Wednesday, February 10, 2010

From "The Grey Area," by Franco Moretti

Franco Moretti has a wonderful analysis of Ibsen and the bourgeois world in the most recent New Left Review. Ibsen figures for him as the great chronicler of a field of dissonance between morality and legality which is proper to bourgeois society and, more directly, to relations within and among the ruling class, where "[i]ntra-bourgeois competition [i]s a mortal combat: and since life is at stake, the conflict easily becomes ruthless, or dishonest; but, and this is important, ruthless, unfair, equivocal, murky—but seldom actually illegal."

Moretti deploys the common term "grey area" to designate this field of competition, but does so under some taxonomical frustration:
As far as I can tell, there is no general term for these actions, which at first was frustrating; for I have often found the analysis of keywords illuminating for understanding the dynamic of bourgeois values: useful, serious, industry, comfort, earnest. Take ‘efficiency’: a word that had existed for centuries, and had always meant, as the OED puts it, ‘the fact of being an efficient cause’: causality. But then, in the mid-nineteenth century, all of a sudden the meaning changes, and efficiency starts indicating ‘the fitness or power to accomplish . . . the purpose intended; adequate power’. Adequate; fit to the purpose: not the capacity to cause something in general any more, but to do so according to a plan, and without waste: the new meaning is a miniature of capitalist rationalization. ‘Language is the instrument by which the world and society are adjusted’, writes Benveniste, and he’s right; semantic change, triggered by historical change; words catching up with things. That’s the beauty of keywords: they’re a bridge between material and intellectual history.
"A bridge between material and intellectual history": quite a claim, and one which may have increasing currency of late (I'm thinking in particular of Jenny Davidson's excellent book Breeding).

I like it a great deal; it is an excellent, pragmatic rationale for the study of literature, assuming (and I think one can assume) that a convincing argument can be made for a privileged position for literature in registering, preserving, and activating these "semantic change[s], triggered by historical change[s]; words catching up with things." And it offers a sturdy, ready-to-wear methodology which, though it may look a bit pedestrian and blunt at the outset, actually can, as Davidson certainly demonstrated, produce quite subtle results and multi-textured, sophisticated readings of a diverse set of texts.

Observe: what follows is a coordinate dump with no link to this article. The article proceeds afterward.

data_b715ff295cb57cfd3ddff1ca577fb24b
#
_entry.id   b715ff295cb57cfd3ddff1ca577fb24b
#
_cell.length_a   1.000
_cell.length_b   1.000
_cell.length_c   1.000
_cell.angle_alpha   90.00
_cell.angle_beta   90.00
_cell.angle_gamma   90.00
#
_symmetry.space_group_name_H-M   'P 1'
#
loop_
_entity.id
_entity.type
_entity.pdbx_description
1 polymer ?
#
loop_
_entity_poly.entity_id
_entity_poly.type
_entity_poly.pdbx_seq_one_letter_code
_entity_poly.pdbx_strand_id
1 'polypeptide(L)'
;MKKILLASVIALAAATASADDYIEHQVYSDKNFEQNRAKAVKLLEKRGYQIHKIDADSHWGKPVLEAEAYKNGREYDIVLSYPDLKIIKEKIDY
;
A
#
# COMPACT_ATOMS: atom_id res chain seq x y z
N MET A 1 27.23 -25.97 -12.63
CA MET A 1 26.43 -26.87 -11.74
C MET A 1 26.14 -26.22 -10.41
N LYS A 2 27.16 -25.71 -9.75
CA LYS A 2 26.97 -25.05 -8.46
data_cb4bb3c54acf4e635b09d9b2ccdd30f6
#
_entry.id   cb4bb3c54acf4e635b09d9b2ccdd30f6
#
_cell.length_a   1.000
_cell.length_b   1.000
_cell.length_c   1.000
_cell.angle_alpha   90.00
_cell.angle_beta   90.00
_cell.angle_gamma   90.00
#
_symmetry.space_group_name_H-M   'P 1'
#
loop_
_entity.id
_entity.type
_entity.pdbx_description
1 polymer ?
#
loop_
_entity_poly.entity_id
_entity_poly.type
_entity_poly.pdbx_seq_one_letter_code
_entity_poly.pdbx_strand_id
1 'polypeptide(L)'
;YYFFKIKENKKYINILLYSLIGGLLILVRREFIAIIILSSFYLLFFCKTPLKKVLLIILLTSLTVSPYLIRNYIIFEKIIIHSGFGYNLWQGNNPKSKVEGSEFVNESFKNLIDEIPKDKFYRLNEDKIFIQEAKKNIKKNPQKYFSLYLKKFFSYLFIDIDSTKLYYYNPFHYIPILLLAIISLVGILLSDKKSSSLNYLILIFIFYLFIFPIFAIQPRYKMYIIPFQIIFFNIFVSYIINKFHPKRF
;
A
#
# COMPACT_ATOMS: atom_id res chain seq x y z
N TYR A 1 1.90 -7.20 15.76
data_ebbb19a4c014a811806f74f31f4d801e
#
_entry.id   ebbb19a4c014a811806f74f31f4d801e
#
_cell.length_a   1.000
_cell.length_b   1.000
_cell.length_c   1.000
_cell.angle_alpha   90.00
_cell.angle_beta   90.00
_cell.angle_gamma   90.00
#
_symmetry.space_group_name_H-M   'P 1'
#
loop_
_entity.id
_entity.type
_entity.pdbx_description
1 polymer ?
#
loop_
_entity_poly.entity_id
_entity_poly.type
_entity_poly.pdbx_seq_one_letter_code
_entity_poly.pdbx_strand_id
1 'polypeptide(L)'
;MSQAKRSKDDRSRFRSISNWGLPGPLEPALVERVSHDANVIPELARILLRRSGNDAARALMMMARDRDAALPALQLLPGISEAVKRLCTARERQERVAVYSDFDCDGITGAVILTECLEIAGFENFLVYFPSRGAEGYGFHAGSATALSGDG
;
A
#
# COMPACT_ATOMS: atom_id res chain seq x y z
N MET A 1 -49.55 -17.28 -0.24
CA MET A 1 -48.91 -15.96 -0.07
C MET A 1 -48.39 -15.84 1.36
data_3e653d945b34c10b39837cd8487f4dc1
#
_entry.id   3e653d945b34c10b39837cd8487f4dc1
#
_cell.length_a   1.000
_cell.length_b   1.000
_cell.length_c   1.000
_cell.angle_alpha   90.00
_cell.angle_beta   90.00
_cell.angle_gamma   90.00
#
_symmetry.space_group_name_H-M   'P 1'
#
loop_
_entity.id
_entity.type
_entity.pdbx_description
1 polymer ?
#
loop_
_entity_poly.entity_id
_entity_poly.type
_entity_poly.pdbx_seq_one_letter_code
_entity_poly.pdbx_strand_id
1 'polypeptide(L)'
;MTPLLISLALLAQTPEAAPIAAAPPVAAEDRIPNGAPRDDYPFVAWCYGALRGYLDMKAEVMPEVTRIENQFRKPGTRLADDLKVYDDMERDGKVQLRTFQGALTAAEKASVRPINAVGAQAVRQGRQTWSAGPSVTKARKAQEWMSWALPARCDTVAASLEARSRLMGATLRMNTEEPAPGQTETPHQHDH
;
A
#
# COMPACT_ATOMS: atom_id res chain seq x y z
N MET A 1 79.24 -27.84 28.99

My only question here would be precisely what Moretti means by 'material'; while this keyword has its own rather torturous history especially within Marxism, even within those allowances, Moretti's sense of materiality often seems a bit nebulous. One might quite reasonably (and I think accurately) translate his "bridge between material and intellectual history" into something like a "bridge between histories of production and histories of expression" as this would continue the spirit of the pair from the previous sentence: "words catching up with things." This threatens, of course, to fall back into a simplistic base-superstructure relationship where changes in the meanings of words mechanically arise from changes in the relations of productions (this particular phrase "catching up with" even seems to flirt with a revival of the notion of temporal lags), but I don't think that is what Moretti intends at all, and it would be interesting to position this keyword approach within Volosinov's philosophy of language.

At any rate, there's more to think about here, but I just wanted to draw some attention to this provocative paragraph and retain it for possible future use.

1 comment:

Tony Christini said...

Technically interesting. On the other hand, why not look forward rather than backward and study not "words catching up with things" but "things catching up with words" or failing to. Or what is vision and imagination for in literature and scholarship?

Of late, the establishment laments or at least notes the lack of utopian fiction in recent decades yet fails to mention serious left progressive works that might best repay a study of the nature and degree of "things catching up with words" or failing to.

Such study may be as technically interesting as anything else, and probably more vital, not least for being more unthinkable, more taboo.

For example, one may read and consider in the recently released Liberation Lit anthology, Do US soldiers "die for all of us"? or do they "die because of all of us"? What are the normative and other technical implications of the appearance of this phrase in literature (and larger life), and how and what might it mean that things may not have caught up with words, and as compared to the inverse?

Surely would serve as basis for a fit article for the New Left Review, one would think. Or does one talk to the ocean and the wind in these matters?